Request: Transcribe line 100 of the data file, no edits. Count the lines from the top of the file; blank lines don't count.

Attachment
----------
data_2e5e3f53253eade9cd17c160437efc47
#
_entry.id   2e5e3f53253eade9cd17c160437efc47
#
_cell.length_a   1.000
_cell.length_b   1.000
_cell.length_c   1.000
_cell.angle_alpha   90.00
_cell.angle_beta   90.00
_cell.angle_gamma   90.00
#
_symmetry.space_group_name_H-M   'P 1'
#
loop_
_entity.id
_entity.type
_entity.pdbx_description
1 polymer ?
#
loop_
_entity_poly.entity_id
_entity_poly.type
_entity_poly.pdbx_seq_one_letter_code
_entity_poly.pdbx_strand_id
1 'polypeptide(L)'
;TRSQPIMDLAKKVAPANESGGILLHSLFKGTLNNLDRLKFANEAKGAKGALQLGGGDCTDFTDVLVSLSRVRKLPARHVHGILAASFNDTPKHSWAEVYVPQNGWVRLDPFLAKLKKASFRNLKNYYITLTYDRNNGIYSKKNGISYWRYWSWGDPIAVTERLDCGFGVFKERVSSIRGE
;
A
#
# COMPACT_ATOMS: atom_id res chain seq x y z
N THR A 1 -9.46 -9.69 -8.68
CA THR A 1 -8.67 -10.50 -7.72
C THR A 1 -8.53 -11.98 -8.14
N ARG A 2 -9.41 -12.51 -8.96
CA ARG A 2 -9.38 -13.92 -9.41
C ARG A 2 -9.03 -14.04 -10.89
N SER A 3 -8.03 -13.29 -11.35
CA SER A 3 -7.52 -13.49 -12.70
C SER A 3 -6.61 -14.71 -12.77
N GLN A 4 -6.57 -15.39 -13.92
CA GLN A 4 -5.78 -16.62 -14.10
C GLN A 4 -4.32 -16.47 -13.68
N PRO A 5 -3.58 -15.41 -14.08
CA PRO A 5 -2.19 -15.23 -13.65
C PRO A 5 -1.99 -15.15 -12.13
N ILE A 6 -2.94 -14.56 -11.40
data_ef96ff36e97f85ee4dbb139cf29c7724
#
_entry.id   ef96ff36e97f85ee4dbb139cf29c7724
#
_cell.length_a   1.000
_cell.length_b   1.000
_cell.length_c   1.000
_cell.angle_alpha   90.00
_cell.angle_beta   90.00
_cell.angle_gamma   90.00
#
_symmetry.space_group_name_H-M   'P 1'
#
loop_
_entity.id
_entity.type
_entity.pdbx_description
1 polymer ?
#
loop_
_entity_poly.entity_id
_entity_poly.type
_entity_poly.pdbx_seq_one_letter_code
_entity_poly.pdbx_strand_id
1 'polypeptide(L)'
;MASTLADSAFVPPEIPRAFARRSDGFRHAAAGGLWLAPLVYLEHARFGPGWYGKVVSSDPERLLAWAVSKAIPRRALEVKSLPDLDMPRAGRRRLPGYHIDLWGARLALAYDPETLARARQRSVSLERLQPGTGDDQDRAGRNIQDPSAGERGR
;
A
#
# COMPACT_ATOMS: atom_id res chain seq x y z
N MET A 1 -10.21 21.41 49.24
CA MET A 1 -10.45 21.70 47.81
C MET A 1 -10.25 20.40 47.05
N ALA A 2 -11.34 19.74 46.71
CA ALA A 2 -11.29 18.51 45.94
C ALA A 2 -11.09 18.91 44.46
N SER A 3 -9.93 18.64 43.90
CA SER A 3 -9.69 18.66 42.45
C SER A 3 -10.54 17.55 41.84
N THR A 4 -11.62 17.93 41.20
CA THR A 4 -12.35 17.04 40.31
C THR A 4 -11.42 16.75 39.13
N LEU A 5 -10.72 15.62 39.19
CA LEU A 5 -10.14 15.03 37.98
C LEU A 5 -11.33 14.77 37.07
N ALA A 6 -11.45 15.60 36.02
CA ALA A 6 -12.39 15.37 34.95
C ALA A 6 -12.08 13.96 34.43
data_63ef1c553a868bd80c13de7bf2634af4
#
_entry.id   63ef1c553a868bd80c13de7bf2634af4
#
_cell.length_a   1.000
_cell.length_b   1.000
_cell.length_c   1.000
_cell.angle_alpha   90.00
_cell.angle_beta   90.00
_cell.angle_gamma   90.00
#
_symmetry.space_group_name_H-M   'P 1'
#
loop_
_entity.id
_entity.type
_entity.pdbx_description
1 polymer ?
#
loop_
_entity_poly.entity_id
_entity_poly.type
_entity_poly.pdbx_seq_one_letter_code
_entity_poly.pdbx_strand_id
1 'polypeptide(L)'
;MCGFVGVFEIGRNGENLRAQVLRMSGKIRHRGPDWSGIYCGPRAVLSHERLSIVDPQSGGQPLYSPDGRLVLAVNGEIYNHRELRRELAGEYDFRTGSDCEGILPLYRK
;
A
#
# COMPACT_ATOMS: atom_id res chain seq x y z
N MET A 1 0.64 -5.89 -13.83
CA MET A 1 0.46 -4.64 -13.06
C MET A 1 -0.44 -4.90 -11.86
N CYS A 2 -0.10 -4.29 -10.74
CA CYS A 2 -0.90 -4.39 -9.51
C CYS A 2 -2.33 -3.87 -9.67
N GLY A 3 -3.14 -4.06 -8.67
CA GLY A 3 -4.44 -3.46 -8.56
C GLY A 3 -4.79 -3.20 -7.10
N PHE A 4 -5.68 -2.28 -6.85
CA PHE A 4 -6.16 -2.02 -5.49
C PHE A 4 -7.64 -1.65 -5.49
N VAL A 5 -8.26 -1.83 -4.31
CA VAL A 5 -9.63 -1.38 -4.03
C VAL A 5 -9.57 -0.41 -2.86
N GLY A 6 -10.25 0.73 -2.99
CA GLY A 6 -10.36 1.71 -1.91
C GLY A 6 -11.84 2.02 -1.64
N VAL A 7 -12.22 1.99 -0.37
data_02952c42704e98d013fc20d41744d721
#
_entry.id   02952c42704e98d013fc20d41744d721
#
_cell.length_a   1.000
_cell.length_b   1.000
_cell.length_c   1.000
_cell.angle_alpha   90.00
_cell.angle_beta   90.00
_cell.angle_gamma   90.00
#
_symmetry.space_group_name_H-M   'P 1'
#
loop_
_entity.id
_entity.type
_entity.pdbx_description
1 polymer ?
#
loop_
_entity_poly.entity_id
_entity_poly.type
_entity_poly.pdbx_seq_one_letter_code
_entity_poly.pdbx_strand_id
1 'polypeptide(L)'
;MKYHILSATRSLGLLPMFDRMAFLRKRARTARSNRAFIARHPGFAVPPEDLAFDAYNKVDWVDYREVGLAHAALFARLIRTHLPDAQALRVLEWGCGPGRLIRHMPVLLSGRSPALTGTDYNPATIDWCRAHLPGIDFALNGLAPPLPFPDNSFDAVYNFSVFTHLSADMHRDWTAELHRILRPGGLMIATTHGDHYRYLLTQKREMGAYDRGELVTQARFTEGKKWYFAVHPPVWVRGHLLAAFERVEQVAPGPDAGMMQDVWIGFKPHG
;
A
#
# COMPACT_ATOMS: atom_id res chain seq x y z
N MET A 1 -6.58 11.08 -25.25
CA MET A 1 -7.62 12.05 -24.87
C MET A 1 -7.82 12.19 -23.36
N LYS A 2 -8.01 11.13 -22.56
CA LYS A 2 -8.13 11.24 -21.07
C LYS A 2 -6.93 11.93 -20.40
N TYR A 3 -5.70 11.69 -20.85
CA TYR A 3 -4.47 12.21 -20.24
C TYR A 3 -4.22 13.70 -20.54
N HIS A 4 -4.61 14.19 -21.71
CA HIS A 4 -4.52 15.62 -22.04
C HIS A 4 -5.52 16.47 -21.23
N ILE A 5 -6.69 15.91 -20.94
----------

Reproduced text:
_cell.length_b   1.000